What are Facebook Instant Articles?
Facebook introduced Facebook Instant Articles (FIAs) to provide mobile device users with a better experience while reading content linked from within Facebook. Content appears almost instantly – typically, in less than a third of a second, as compared with average load times of 3-5 seconds for regular links. The other terrific thing about FIAs is that these articles provide a more enjoyable and immersive experience – with higher-quality imagery, more interactive capabilities (such as panning images by tilting the phone) and other advanced features – which result from FIAs being created in mobile-optimized HTML5 code. Users can easily identify links to FIAs by the lightning bolt icon shown on an article’s image preview.
Considering that nearly half of Facebook’s 1.5 billion monthly active users access Facebook strictly through their mobile devices, Facebook is the Web’s number one referrer to news sites – FIAs are obviously a very important development for content publishers and end users alike.
How to start using Facebook Instant Articles for content marketing
The good news is that you don’t need to publish anything additional to Facebook in order to take advantage of FIAs. Facebook lets you link Facebook to your CMS so that articles (and updates) published on your existing platform get automatically pushed to Facebook.
The not-so-good news is that the setup process, using RSS feeds or APIs, can be a bit tricky, and will probably require the involvement of your technical folks. However, if you publish content using WordPress, you’re in luck: Facebook and WordPress have published a free WordPress plugin that makes setup much easier for business users.
Once you are set up and your feed is approved by Facebook (one notable requirement is that you already have 50 articles ready to go), links to your content on Facebook will appear with a lightning bolt icon. This signals to users that your content will appear instantly, and they will expect it to look and work better than a regular web-link.
Learn more about getting started with FIAs at Facebook’s Instant Articles Quickstart Guide.
The pros and cons of Facebook Instant Articles
As already mentioned, the best part of FIAs is the much-improved end-user experience.
Facebook claims that FIAs:
· Load 10 times faster than standard mobile Web article,
· Enjoy a 20% higher click rate,
· Experience 70% lower article abandonment, and
· Consistently demonstrate a 30% higher share rate.
Considering that there are no extra steps in the publishing process (once the initial setup is complete), these stats are an obvious boon for any publisher with content that appears for mobile users on Facebook.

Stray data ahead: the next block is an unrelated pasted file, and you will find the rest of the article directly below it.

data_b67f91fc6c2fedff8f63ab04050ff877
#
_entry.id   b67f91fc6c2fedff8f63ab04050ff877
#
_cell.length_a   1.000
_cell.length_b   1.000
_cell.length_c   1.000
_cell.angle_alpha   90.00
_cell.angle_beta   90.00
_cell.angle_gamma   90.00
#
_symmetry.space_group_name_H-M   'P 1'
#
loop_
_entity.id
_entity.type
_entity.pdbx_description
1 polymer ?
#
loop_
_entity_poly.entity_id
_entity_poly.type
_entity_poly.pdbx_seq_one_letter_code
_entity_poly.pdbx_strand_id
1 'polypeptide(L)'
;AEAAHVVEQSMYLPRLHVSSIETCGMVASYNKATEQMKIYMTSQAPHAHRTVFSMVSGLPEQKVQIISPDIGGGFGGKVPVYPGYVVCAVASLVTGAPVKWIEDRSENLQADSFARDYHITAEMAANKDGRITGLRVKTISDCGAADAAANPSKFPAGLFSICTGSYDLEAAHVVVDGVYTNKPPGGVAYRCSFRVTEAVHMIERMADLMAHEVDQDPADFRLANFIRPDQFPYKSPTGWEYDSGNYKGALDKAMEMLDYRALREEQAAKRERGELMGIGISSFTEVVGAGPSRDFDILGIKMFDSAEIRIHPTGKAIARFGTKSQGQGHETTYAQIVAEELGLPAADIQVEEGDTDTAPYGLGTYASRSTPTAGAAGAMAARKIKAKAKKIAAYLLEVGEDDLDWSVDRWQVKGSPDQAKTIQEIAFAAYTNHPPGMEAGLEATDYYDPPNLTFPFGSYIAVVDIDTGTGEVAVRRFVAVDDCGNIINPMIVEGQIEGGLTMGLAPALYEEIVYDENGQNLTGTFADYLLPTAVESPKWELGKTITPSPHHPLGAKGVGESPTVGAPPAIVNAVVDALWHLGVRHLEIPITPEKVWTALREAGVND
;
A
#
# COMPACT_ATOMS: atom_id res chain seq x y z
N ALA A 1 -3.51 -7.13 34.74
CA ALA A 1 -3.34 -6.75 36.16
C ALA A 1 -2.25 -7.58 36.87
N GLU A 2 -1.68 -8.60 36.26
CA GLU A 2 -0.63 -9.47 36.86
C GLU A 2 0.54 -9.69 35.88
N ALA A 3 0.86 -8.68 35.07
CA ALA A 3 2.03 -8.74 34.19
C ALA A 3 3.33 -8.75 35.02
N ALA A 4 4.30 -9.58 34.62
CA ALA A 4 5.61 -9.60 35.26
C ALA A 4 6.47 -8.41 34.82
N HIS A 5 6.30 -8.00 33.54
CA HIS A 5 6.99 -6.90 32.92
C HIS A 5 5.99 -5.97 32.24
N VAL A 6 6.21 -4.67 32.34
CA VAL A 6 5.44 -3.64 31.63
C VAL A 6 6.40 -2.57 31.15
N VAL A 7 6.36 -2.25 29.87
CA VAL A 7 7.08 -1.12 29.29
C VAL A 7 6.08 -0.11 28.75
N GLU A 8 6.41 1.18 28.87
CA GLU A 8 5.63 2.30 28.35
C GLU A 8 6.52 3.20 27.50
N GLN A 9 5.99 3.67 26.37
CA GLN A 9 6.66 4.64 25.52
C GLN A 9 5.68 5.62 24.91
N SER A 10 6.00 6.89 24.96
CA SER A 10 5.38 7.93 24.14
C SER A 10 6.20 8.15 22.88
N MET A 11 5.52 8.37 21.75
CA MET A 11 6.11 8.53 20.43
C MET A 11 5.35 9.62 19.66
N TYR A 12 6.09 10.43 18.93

Increased exposure is another plus: Facebook’s audience dwarfs that of even the largest news publishers. Given that Facebook likes to prominently showcase its latest and greatest features, publishers can expect that Facebook will give FIAs priority in newsfeeds. Since there are no copyright or duplicate-content issues having the same articles on your own site and on Facebook, you can potentially realize dramatic increases in readership and ad revenue using the same piece of content.
Another significant advantage to publishers that Facebook is promoting is the monetization angle. Facebook is encouraging publishers to think about monetizing their FIAs from day one, in ways such as running branded content via Instant Articles, pre-roll ads, rich media and their own direct-sold ads (read more about this here). Publishers concerned about losing ad revenue shouldn’t worry: for ads you sell yourself, Facebook lets you keep 100% of the ad revenue (but Facebook limits how many ads you can run). For ads sold through the Facebook network, you keep 70%.
On the downside, using FIAs means that publishers will have fewer readers landing on their own mobile websites, with all that implies in terms of traffic, on-site advertising revenues and exposing first-time visitors to everything else available on the site.
Publishers may also lament the feeling of not having the total control they are used to over their content and platform.
On the technical side, setup can be tricky, as already mentioned. Also, certain features that publishers rely on for showing content on their own sites will simply not work. Examples include custom fields, shortcodes, sidebars, slideshows, email/signup forms and certain widgets and other interactive elements.
While all indications are that the pros outweigh the cons for news or media publishers, other types of publishers may want consider the decision carefully.
How to measure success with Facebook Instant Articles
Data and analytics to understand how users are engaging with your FIAs are readily available. Facebook provides its own engagement data, which you can process within your existing in-house analytics tools via API, and you can embed analytics tracking codes in articles to track real-time article traffic with your existing analytics solution.
There are also third-party measurement services that can report on your FIA performance. Publishers can earn traffic credit through attribution providers, as well as embed cookies to follow reader interests and serve more relevant ads. Facebook provides more details on these options here.
The bottom line is that even though your FIAs will be read within Facebook’s app – readers won’t actually visit your website to be counted in terms of referral traffic – standard Web analytics tools will still be able to track traffic and maintain overall visitor counts.